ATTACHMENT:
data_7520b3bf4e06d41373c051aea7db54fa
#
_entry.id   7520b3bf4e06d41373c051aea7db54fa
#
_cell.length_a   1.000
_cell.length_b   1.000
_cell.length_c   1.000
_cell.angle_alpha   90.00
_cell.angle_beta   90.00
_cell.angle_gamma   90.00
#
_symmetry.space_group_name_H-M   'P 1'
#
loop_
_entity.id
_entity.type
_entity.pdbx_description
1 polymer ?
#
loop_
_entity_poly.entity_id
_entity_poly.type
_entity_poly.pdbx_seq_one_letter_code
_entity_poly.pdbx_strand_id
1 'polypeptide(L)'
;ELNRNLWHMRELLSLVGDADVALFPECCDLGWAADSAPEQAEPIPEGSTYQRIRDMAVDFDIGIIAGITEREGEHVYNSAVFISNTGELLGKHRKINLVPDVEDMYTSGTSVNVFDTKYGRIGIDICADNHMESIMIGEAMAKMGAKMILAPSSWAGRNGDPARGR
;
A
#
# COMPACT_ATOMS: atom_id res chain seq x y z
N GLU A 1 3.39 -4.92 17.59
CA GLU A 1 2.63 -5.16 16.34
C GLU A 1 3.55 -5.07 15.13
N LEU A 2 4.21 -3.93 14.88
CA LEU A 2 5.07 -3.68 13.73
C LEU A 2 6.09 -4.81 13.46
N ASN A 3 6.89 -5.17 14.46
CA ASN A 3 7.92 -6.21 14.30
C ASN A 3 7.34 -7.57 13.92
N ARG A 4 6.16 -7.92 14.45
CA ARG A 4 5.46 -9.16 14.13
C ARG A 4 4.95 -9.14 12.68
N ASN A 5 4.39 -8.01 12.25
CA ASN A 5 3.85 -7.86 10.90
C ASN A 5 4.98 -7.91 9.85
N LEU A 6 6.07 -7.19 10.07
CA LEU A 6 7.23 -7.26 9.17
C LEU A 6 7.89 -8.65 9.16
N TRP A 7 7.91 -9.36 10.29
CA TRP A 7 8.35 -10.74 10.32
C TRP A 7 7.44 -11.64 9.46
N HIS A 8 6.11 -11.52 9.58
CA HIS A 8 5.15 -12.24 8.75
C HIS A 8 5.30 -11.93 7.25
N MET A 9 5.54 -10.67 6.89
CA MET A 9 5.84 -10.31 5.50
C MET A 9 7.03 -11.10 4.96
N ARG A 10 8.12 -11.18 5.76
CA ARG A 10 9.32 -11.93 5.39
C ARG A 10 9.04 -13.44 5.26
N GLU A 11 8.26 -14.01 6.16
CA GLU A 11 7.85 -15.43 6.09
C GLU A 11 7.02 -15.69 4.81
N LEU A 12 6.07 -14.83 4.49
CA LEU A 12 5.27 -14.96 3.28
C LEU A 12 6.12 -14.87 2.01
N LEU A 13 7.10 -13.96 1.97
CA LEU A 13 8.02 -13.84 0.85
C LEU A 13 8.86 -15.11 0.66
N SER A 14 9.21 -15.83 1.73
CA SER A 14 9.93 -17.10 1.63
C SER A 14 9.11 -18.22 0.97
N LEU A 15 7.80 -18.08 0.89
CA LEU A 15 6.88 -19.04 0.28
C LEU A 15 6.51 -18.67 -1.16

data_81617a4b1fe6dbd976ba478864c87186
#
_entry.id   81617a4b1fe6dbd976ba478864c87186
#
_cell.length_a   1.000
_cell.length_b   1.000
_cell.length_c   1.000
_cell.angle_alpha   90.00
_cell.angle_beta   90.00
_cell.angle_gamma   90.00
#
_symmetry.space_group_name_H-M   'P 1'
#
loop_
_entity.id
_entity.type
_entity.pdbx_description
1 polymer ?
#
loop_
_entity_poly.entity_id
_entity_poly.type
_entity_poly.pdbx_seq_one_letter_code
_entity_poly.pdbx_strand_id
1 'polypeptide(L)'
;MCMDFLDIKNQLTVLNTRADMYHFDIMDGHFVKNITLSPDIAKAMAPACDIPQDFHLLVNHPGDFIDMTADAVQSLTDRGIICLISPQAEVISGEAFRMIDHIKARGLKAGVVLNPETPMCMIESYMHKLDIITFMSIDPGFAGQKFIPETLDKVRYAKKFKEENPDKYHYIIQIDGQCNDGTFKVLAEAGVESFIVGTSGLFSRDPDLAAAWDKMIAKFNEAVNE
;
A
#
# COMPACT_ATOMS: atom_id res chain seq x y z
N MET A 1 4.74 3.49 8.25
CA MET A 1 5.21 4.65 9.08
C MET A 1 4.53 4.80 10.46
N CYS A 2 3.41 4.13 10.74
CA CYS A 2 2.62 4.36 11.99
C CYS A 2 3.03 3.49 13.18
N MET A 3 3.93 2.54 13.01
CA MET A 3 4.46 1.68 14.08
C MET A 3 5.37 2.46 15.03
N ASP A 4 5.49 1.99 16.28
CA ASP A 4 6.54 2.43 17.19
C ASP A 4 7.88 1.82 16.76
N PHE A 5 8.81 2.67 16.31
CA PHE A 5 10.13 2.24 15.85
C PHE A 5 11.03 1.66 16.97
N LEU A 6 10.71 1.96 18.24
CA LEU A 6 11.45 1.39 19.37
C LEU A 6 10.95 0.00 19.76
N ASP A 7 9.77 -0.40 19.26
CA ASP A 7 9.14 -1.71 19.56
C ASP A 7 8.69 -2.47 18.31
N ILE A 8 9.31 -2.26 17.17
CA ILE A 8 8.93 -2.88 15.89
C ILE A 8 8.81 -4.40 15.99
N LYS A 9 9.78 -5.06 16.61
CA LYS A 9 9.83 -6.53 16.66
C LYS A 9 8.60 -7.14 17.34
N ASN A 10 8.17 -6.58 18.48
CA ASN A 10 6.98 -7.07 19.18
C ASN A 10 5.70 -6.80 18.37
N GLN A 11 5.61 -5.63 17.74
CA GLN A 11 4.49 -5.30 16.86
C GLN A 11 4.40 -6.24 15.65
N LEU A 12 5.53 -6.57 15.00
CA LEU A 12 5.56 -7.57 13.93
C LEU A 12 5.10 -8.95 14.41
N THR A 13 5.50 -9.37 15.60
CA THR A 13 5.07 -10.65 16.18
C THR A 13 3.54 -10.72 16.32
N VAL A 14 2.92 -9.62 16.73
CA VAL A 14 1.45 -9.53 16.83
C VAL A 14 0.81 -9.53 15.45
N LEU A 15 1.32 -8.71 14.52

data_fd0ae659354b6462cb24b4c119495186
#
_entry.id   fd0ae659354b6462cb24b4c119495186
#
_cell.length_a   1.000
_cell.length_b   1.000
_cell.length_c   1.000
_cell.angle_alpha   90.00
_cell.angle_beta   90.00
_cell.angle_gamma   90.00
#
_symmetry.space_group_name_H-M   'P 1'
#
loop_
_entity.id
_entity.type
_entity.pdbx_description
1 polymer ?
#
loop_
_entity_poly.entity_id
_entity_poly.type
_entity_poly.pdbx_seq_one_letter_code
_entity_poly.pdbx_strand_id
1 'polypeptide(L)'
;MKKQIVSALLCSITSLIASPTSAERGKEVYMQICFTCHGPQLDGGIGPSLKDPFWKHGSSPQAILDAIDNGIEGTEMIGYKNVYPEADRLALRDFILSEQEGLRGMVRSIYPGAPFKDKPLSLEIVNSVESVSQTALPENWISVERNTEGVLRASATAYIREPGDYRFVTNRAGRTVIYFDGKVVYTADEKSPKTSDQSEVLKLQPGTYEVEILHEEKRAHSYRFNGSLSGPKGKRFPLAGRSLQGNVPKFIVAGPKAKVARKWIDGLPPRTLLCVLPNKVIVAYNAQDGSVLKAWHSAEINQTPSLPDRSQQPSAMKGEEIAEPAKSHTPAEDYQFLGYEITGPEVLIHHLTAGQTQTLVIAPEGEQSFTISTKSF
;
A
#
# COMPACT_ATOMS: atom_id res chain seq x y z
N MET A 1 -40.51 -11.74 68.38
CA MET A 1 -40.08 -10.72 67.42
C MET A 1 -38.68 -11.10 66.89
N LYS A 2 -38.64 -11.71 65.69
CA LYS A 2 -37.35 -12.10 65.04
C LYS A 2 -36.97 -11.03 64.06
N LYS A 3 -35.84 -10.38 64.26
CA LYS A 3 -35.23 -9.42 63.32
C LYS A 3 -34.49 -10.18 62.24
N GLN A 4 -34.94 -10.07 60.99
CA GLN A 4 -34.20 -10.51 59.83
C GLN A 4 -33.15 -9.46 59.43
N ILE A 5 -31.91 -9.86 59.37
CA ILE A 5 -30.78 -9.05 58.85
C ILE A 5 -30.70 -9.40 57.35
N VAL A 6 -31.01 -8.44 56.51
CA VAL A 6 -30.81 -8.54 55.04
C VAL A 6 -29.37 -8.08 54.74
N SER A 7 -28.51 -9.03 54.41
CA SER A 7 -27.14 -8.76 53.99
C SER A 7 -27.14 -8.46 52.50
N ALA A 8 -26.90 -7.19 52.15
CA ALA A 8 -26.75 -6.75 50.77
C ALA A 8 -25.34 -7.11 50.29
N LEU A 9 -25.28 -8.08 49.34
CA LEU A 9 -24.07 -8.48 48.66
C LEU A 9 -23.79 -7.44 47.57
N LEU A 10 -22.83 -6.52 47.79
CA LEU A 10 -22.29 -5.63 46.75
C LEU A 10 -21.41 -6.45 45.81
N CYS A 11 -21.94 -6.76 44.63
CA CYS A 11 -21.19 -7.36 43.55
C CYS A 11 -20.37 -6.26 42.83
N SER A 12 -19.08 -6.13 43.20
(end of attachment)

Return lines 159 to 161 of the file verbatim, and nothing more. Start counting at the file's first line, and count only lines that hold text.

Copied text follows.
#
_symmetry.space_group_name_H-M   'P 1'
#